By Nicholas Denuccio, E-juice creator at Propaganda Premium E-Liquid. CBD curator. Ice cream taco purveyor. Flavoring the world one product at a time.
Decadent desserts. CBD-infused gummies. Fruit-flavored vape liquids.
When my partner, Nick Bull, and I started our e-juice business eight years ago, we didn’t make a conscious decision to become purveyors of guilty pleasures. We were just following our bliss by creating products we ourselves would enjoy, and as 20-somethings looking to buck the system, I guess we just naturally gravitated toward nonmainstream consumption.
But we’re by no means alone. Think reality TV, fast food and video games. There are thousands of successful, creative products out there that one might consider guilty pleasures. It’s just a matter of perception, right?
And that’s what I want to talk about today: The perception created by what’s called “indulgence marketing.” Indulgence marketing is a real thing with a few different definitions, so I’m going to use my own: Positioning products as something intended to pamper the consumer, which, in the past, meant you were supposed to feel slightly guilty about enjoying it. Guilty pleasures are much more acceptable, even applauded, today.
So how do you maximize your marketing strategy for your own indulgent product campaign?
Position your product as a permissible or conscious indulgence.
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According to the Kaiser Family Foundation, mental health is a key public health issue, and never more so than now, during the pandemic. With this in mind, savvy marketers are finding ways to emphasize the mood-enhancing qualities of their products. Just look at all the must-have items that provide comfort, humor, distraction or relaxation during dangerous and anxious times: romance novels, comfy loungewear and noise-canceling headphones. Basically, anything that whispers, “I’ll take you anywhere but here.”
Promote the self-care element in your messaging.
If your product promotes self-care — which is considered a necessity for survival these days — then by all means, exploit this in your marketing! After all, you’re not just treating yourself; you’re even possibly taking care of yourself when you indulge in typical guilty pleasure products that claim a health benefit. Some of the more luxurious examples include a Halo Top chocolate fudge sundae topped with protein, Trader Joe’s nacho-kale potato chips or SoulCycle’s anxiety-reducing candlelight spins. Having at least one aspect of a product promoted as healthy can often help justify to consumers that their guilty pleasure is actually not as bad as they might think.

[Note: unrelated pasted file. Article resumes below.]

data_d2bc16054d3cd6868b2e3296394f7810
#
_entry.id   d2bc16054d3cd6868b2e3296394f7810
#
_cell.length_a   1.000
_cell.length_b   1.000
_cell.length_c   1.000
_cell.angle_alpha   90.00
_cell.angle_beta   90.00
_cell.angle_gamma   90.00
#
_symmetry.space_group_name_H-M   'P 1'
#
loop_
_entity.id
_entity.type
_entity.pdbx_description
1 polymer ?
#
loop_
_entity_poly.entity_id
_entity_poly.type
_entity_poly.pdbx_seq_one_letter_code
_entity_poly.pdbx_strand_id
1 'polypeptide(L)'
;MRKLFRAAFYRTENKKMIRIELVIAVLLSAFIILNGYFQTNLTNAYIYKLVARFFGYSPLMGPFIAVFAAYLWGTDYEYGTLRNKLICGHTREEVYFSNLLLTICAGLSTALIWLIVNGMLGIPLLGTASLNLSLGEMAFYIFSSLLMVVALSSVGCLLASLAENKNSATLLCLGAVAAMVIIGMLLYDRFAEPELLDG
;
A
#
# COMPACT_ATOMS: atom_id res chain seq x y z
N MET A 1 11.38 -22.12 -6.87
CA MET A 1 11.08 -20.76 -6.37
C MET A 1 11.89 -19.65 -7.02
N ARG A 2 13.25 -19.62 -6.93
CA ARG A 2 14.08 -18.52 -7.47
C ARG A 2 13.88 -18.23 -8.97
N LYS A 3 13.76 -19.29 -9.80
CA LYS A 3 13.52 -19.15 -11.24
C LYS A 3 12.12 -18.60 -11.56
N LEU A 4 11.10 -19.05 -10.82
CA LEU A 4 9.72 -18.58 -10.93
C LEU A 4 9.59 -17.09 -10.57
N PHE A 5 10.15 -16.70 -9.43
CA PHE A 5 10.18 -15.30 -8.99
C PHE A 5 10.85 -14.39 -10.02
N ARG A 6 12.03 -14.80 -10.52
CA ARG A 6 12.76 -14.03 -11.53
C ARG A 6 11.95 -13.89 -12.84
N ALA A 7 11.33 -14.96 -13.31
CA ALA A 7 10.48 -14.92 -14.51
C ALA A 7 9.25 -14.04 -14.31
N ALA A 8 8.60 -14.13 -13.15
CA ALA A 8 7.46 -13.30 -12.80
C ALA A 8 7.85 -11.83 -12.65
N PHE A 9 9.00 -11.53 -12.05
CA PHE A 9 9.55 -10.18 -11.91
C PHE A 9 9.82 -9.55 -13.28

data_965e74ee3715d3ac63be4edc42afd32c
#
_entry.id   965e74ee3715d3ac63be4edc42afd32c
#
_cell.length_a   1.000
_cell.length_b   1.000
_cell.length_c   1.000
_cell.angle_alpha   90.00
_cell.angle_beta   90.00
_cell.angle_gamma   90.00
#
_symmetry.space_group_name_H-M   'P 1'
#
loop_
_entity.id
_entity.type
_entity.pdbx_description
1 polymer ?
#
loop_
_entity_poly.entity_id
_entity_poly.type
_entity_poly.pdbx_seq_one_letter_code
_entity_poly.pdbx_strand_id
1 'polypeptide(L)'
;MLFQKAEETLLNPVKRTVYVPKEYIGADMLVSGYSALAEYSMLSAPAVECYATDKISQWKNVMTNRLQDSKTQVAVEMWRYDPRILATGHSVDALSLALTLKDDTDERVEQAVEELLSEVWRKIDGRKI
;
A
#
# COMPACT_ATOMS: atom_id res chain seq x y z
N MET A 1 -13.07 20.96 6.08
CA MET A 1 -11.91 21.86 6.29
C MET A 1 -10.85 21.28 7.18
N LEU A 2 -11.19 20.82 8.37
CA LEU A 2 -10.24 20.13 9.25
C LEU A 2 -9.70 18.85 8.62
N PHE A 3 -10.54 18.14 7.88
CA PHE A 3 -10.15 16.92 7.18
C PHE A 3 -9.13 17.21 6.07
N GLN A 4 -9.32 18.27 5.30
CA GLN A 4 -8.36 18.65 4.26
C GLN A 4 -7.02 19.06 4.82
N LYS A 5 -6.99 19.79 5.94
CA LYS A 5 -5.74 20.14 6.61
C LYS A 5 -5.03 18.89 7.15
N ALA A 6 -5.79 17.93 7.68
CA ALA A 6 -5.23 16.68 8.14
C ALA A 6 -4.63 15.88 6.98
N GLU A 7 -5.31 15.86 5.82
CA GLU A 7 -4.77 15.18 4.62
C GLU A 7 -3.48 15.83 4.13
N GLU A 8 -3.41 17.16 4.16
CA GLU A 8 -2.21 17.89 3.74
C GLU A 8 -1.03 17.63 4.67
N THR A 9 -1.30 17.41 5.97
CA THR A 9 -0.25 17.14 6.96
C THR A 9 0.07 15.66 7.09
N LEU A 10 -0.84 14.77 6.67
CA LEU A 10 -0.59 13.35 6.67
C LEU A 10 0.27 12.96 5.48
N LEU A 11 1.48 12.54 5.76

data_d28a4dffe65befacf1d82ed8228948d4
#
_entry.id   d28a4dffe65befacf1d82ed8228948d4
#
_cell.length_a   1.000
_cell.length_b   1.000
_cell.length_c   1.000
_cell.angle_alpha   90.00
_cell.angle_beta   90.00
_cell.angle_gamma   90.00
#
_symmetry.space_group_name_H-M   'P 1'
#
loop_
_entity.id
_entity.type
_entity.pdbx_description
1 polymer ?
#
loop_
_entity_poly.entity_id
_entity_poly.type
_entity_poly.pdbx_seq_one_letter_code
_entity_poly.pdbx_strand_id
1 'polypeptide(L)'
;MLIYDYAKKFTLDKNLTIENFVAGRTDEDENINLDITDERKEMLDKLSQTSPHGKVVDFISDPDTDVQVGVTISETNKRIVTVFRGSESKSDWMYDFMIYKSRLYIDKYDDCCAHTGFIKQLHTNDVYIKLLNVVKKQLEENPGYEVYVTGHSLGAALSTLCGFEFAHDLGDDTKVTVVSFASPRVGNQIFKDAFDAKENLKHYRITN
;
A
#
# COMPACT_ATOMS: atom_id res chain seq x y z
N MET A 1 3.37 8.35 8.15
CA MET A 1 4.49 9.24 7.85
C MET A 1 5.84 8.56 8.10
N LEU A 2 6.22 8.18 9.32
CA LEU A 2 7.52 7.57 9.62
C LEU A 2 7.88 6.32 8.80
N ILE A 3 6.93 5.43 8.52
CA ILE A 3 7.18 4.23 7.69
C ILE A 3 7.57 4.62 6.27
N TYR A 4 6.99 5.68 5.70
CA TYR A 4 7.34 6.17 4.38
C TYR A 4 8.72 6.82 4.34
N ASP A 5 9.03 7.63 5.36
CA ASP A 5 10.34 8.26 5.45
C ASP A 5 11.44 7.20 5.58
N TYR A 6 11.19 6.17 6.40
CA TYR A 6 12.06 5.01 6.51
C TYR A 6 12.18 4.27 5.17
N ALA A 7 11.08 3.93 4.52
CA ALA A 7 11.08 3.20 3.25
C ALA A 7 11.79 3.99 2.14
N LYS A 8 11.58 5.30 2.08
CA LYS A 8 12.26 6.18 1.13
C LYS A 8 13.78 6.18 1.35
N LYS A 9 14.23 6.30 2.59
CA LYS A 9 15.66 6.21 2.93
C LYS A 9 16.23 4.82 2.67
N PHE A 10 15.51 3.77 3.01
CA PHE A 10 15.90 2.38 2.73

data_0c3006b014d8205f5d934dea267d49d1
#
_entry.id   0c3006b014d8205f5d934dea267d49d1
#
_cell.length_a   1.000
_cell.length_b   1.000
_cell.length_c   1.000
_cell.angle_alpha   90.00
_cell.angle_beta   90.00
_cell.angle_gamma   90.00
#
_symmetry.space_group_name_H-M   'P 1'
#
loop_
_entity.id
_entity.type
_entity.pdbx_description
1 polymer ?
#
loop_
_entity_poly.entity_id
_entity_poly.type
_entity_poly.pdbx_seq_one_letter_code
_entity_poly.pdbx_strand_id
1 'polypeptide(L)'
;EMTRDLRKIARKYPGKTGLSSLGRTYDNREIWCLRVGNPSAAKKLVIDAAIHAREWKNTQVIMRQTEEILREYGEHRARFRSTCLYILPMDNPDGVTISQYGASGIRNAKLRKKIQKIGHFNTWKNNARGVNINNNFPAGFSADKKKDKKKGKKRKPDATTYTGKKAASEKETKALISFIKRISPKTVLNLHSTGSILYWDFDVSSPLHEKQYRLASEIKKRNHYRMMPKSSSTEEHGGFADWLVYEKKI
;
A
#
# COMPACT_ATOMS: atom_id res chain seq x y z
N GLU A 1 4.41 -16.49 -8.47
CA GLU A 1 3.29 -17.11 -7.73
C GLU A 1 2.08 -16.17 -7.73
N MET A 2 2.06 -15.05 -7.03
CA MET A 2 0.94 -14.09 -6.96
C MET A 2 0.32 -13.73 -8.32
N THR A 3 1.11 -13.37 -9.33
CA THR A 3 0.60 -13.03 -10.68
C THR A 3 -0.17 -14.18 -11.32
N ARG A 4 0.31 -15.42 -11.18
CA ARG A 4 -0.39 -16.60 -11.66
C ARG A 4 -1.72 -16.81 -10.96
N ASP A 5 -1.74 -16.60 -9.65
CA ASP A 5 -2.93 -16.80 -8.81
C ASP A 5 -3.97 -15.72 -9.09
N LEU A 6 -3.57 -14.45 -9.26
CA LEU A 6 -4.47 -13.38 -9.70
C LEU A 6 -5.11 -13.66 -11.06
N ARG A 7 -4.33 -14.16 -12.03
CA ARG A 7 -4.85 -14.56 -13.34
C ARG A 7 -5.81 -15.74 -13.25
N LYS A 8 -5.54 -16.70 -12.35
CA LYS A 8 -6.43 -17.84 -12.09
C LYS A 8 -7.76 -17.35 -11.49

Show how it helps make ‘home sweet home’ sweeter than ever.
Between the lockdown, opening up and shutting back down, people are seeing more of their own four walls than ever before. Consider the indulgent categories that make home sweet home even sweeter: wireless speakers, massive flat-screen TVs and streaming subscriptions. If you can make a potential customer’s home feel more comfortable, soothing and luxurious, you may become their new best friend.
Stay in your lane.
Know your audience, and stick with it. Nick and I started by creating two businesses catering to young adults who were just like us because we valued these products, and we knew there were plenty of others who would, too. We started with e-juice collections sold in legitimate vape shops where they check IDs. Then we followed with CBD products for grown-ups. Then we opened an ice cream shop. You’re probably thinking, “Ice cream is for kids.” You might be wrong. We actually created a dessert mecca for people who stayed up past midnight — just like us. Remember me saying we “followed our bliss”? The decor is minimalist with no bright primary colors in sight, but features plenty of cellphone–charging stations. And we’re open late (until 1 a.m. on Saturdays), which attracts an over-18 late-night crowd.
So, it pays to know your market. If you don’t already know who your customers are (and really, you should, because you probably had someone in mind when you started your business), invest in some research: focus groups, online surveys, sweepstakes or prizes — maybe of the self-indulgent variety.
Invest in the best.
For us, guilty pleasure is almost synonymous with luxury. I realize this is not the case for fast food and other mass-market pleasures, but if you’re going to push someone to accept the feelings of guilt that may come from indulging in something outside their norm, then you had better make it worth their while. That Rolex watch or Louis Vuitton luggage might have strained your budget, but you have the satisfaction of knowing it was made by the finest artisans with the finest materials.
I don’t actually believe in guilt — at least when it comes to buying a product or indulging in an experience I really enjoy. Life is too short — and these days, way too stressful — to feel a second’s worth of guilt doing or eating or buying something that makes you happy.
So let’s call them well-deserved pleasures instead. Because you’ve earned them.